Every six months or so, I like to check in on the number of Microsoft Certified Professionals tracked at the bottom...
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of the MCP Magazine home page. The chart below shows the numbers of IT professionals who have qualified for nine certification credentials from October 2002 through December 2003.
|Oct. 1, 2002||April 7, 2003||June 1, 2003||Dec 18, 2003|
Overall, the numbers show that while the growth of the Microsoft certified professional population has slowed from its peak in 1999 and 2000, we may be in for an uptick as IT pros finish up Windows 2000 and move on to pursue Windows Server 2003 certifications or upgrades.
Here's my analysis of some of the most interesting trends derived from these statistics:
- Given that MCSEs on Windows Server 2003 could qualify for the credential as early as last September and MCSAs on 2003 as early as last August, the monthly run rates are pretty different: about 340 for MCSEs, and 625 for MCSAs. This kind of ratio makes sense to me, but the growth rates should spike heavily this year—especially in the second half.
- For 2000-based certs, MCSEs still heavily outnumber MCSAs in total count, but finally monthly growth rates have evened out: 3,733 for MCSE versus 3,736 for MCSA—close enough to parity to be called "dead even". This still puzzles me somewhat, since obtaining an MCSA on the way to earning an MCSE takes little or no effort, but this phenomenon has now lasted for more than a year.
- .NET development credentials (MCAD and MCSD .NET) are finally starting to take off, with MCSD showing a monthly growth rate of slightly less than 200 per month since the last report, and MCAD showing a more robust growth rate of over 1,000 a month. Because jumping from MCAD to MCSD is also easy to arrange, I predict growth rates for MCSD will surge this year, while MCAD will probably grow less quickly. Nevertheless, we're seeing substantial growth for both credentials since the last reporting period.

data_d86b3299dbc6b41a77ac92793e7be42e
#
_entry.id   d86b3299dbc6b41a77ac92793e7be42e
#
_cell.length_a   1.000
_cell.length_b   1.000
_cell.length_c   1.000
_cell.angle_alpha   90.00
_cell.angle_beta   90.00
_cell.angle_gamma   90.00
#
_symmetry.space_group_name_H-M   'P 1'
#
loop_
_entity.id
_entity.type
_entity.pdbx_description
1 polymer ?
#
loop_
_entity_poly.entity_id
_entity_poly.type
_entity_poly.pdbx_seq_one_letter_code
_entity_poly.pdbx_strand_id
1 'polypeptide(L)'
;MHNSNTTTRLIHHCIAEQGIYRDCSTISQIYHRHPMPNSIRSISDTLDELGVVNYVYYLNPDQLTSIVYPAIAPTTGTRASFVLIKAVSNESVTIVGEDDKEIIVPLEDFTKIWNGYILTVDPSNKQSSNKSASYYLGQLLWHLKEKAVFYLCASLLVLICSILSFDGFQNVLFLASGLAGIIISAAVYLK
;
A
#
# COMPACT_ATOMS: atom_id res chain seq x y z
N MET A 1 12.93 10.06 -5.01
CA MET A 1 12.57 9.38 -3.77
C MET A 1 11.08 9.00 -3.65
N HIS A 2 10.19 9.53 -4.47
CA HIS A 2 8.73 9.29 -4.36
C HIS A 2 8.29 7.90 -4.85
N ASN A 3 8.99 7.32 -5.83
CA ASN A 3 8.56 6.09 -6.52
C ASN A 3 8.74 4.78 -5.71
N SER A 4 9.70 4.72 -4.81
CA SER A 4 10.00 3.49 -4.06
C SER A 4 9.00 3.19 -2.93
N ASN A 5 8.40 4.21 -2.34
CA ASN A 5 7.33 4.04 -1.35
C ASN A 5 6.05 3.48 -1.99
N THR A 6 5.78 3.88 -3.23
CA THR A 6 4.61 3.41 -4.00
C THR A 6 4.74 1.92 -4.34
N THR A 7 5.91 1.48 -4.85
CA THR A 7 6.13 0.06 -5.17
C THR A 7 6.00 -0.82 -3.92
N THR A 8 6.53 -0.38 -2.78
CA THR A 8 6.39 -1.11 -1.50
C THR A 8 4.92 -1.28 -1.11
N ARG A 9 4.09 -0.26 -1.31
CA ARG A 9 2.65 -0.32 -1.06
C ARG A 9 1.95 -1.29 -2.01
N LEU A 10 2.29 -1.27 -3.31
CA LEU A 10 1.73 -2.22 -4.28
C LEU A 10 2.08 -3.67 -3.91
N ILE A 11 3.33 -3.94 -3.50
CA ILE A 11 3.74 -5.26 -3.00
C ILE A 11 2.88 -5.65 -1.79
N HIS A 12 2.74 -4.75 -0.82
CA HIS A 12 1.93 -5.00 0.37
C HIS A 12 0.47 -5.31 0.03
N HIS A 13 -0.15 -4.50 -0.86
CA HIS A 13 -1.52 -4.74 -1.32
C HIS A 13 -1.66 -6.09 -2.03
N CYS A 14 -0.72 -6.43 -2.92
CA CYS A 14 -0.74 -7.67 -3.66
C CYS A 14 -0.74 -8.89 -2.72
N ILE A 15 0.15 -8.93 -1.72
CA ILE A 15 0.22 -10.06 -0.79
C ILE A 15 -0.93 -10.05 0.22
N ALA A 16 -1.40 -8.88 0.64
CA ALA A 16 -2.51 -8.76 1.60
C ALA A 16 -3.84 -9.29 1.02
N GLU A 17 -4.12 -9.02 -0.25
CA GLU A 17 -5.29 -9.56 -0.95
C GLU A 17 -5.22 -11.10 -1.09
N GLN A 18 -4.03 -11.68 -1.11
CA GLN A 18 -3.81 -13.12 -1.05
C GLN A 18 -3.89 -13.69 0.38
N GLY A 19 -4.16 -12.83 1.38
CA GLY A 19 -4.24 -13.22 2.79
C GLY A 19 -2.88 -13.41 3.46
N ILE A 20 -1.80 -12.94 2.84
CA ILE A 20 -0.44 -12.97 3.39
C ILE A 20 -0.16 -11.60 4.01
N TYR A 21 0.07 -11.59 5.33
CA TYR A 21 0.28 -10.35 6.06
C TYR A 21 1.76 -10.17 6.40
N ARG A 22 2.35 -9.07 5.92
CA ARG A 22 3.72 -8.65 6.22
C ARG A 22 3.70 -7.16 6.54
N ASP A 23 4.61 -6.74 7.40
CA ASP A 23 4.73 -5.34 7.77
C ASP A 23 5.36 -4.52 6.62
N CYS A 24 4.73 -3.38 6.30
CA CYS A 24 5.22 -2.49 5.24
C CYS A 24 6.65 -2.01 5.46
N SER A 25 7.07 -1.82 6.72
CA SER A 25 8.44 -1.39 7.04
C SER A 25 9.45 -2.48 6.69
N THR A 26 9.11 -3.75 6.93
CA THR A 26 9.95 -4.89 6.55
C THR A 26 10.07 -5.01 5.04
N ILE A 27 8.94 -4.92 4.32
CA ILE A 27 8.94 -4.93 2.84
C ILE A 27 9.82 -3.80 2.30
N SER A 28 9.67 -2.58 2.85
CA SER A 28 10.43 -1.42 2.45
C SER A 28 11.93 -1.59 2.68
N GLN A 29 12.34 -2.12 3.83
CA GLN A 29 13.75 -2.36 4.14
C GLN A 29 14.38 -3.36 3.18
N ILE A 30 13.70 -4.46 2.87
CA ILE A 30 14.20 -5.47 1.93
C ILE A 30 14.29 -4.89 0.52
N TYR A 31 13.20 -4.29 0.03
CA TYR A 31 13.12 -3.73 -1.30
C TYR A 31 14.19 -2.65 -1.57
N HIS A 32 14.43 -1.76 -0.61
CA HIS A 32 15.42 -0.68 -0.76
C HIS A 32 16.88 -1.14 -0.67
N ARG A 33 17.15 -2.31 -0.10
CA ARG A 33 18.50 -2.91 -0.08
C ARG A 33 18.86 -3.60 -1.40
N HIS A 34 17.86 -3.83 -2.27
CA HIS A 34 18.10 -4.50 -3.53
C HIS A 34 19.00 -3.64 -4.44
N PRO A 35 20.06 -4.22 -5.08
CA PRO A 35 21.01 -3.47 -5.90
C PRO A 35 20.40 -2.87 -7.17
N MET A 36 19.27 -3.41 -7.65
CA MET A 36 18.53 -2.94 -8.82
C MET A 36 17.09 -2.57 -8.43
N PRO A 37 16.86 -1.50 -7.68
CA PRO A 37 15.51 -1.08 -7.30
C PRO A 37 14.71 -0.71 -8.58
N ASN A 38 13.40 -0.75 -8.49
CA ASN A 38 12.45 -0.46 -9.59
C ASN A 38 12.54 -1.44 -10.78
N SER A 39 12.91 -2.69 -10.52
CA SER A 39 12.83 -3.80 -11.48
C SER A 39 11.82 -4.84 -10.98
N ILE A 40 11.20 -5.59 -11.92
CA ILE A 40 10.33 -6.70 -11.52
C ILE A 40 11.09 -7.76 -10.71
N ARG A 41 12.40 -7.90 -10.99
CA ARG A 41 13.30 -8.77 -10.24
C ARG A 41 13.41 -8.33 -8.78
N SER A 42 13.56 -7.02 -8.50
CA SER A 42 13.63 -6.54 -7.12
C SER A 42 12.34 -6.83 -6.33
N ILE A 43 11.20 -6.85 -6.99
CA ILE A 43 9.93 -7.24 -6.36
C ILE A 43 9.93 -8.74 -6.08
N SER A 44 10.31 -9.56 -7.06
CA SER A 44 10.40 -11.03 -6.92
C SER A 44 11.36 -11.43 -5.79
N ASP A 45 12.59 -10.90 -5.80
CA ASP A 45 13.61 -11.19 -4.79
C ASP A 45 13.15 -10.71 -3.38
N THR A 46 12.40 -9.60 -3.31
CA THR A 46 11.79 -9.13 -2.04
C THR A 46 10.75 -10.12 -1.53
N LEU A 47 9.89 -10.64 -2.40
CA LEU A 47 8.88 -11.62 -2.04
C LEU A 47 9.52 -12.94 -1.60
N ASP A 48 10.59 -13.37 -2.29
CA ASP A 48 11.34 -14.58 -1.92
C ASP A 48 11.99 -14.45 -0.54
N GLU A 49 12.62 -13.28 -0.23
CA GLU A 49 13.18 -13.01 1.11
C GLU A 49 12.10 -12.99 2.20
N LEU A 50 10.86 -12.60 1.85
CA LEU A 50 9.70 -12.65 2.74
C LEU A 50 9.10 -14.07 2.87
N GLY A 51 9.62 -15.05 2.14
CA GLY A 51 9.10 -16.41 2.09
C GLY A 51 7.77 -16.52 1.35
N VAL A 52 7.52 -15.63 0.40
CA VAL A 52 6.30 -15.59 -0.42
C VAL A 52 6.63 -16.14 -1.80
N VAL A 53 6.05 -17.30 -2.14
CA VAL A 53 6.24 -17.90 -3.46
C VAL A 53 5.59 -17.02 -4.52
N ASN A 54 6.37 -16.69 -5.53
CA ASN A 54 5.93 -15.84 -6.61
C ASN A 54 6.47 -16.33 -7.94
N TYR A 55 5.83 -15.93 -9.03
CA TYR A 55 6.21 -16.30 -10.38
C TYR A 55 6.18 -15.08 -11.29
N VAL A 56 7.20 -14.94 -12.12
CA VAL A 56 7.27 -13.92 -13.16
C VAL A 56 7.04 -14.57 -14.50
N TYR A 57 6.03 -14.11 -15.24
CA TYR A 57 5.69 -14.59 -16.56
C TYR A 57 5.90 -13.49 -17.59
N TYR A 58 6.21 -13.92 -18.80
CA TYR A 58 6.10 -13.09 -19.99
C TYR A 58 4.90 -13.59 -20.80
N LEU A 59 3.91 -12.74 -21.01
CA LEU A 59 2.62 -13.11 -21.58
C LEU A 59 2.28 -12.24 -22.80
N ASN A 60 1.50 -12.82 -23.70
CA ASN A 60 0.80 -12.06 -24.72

- MCDBA continues to chug along at a steady monthly rate of 1,000 or so. It remains a credential of some interest and perceived value, but isn't likely to surpass admin cert rates any time soon (and is roughly on a par with MCAD).
What's missing from this report is the newly-minted MCDST, simply because it's not possible to earn the credential until February, 2004. As these numbers begin to appear, I'll be watching them with some interest as well.
Ed Tittel is the Series Editor for Exam Cram 2, and a contributing editor and columnist for Certification Magazine. He also follows certification topics for InformIT.com, and has written numerous books on MS certifications.